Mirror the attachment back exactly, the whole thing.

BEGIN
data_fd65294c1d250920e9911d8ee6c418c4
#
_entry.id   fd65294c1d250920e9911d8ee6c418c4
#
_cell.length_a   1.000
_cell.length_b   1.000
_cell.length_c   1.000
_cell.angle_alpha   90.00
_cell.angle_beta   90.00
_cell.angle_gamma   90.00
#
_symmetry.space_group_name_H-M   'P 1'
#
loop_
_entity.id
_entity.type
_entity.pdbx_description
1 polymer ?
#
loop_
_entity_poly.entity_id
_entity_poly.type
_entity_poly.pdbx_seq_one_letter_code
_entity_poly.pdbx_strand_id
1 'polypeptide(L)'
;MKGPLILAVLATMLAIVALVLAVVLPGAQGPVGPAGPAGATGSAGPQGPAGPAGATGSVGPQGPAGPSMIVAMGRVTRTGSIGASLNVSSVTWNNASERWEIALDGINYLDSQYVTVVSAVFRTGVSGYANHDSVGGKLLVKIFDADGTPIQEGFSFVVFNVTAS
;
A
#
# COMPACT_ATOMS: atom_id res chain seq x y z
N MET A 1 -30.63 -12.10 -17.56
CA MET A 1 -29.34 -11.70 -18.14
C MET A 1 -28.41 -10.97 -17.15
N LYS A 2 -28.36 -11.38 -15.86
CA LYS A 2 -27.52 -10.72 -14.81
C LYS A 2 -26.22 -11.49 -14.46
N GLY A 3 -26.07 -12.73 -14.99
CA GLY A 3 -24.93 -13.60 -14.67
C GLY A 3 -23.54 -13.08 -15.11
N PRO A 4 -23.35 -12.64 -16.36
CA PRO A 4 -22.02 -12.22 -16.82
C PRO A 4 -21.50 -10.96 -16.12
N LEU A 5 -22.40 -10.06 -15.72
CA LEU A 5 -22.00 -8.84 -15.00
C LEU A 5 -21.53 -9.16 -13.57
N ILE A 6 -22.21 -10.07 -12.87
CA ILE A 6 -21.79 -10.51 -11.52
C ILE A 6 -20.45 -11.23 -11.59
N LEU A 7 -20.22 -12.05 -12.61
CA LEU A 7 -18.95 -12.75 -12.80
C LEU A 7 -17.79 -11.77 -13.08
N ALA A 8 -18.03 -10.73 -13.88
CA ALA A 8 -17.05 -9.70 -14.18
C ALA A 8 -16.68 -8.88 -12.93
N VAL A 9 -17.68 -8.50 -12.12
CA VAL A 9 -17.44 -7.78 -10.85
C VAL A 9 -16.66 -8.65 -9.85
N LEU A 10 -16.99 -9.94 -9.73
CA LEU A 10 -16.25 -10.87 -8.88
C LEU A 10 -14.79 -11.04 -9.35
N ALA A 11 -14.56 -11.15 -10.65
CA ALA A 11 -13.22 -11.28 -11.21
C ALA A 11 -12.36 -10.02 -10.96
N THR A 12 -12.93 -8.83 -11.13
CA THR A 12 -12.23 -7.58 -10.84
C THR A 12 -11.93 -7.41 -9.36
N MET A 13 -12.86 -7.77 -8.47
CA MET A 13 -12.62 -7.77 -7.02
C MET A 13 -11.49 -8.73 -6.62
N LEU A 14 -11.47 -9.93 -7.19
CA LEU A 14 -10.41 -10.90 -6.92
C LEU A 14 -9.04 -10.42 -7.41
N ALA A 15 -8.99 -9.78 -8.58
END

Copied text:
data_fd65294c1d250920e9911d8ee6c418c4
#
_entry.id   fd65294c1d250920e9911d8ee6c418c4
#
_cell.length_a   1.000
_cell.length_b   1.000
_cell.length_c   1.000
_cell.angle_alpha   90.00
_cell.angle_beta   90.00
_cell.angle_gamma   90.00
#
_symmetry.space_group_name_H-M   'P 1'
#
loop_
_entity.id
_entity.type
_entity.pdbx_description
1 polymer ?
#
loop_
_entity_poly.entity_id
_entity_poly.type
_entity_poly.pdbx_seq_one_letter_code
_entity_poly.pdbx_strand_id
1 'polypeptide(L)'
;MKGPLILAVLATMLAIVALVLAVVLPGAQGPVGPAGPAGATGSAGPQGPAGPAGATGSVGPQGPAGPSMIVAMGRVTRTGSIGASLNVSSVTWNNASERWEIALDGINYLDSQYVTVVSAVFRTGVSGYANHDSVGGKLLVKIFDADGTPIQEGFSFVVFNVTAS
;
A
#
# COMPACT_ATOMS: atom_id res chain seq x y z
N MET A 1 -30.63 -12.10 -17.56
CA MET A 1 -29.34 -11.70 -18.14
C MET A 1 -28.41 -10.97 -17.15
N LYS A 2 -28.36 -11.38 -15.86
CA LYS A 2 -27.52 -10.72 -14.81
C LYS A 2 -26.22 -11.49 -14.46
N GLY A 3 -26.07 -12.73 -14.99
CA GLY A 3 -24.93 -13.60 -14.67
C GLY A 3 -23.54 -13.08 -15.11
N PRO A 4 -23.35 -12.64 -16.36
CA PRO A 4 -22.02 -12.22 -16.82
C PRO A 4 -21.50 -10.96 -16.12
N LEU A 5 -22.40 -10.06 -15.72
CA LEU A 5 -22.00 -8.84 -15.00
C LEU A 5 -21.53 -9.16 -13.57
N ILE A 6 -22.21 -10.07 -12.87
CA ILE A 6 -21.79 -10.51 -11.52
C ILE A 6 -20.45 -11.23 -11.59
N LEU A 7 -20.22 -12.05 -12.61
CA LEU A 7 -18.95 -12.75 -12.80
C LEU A 7 -17.79 -11.77 -13.08
N ALA A 8 -18.03 -10.73 -13.88
CA ALA A 8 -17.05 -9.70 -14.18
C ALA A 8 -16.68 -8.88 -12.93
N VAL A 9 -17.68 -8.50 -12.12
CA VAL A 9 -17.44 -7.78 -10.85
C VAL A 9 -16.66 -8.65 -9.85
N LEU A 10 -16.99 -9.94 -9.73
CA LEU A 10 -16.25 -10.87 -8.88
C LEU A 10 -14.79 -11.04 -9.35
N ALA A 11 -14.56 -11.15 -10.65
CA ALA A 11 -13.22 -11.28 -11.21
C ALA A 11 -12.36 -10.02 -10.96
N THR A 12 -12.93 -8.83 -11.13
CA THR A 12 -12.23 -7.58 -10.84
C THR A 12 -11.93 -7.41 -9.36
N MET A 13 -12.86 -7.77 -8.47
CA MET A 13 -12.62 -7.77 -7.02
C MET A 13 -11.49 -8.73 -6.62
N LEU A 14 -11.47 -9.93 -7.19
CA LEU A 14 -10.41 -10.90 -6.92
C LEU A 14 -9.04 -10.42 -7.41
N ALA A 15 -8.99 -9.78 -8.58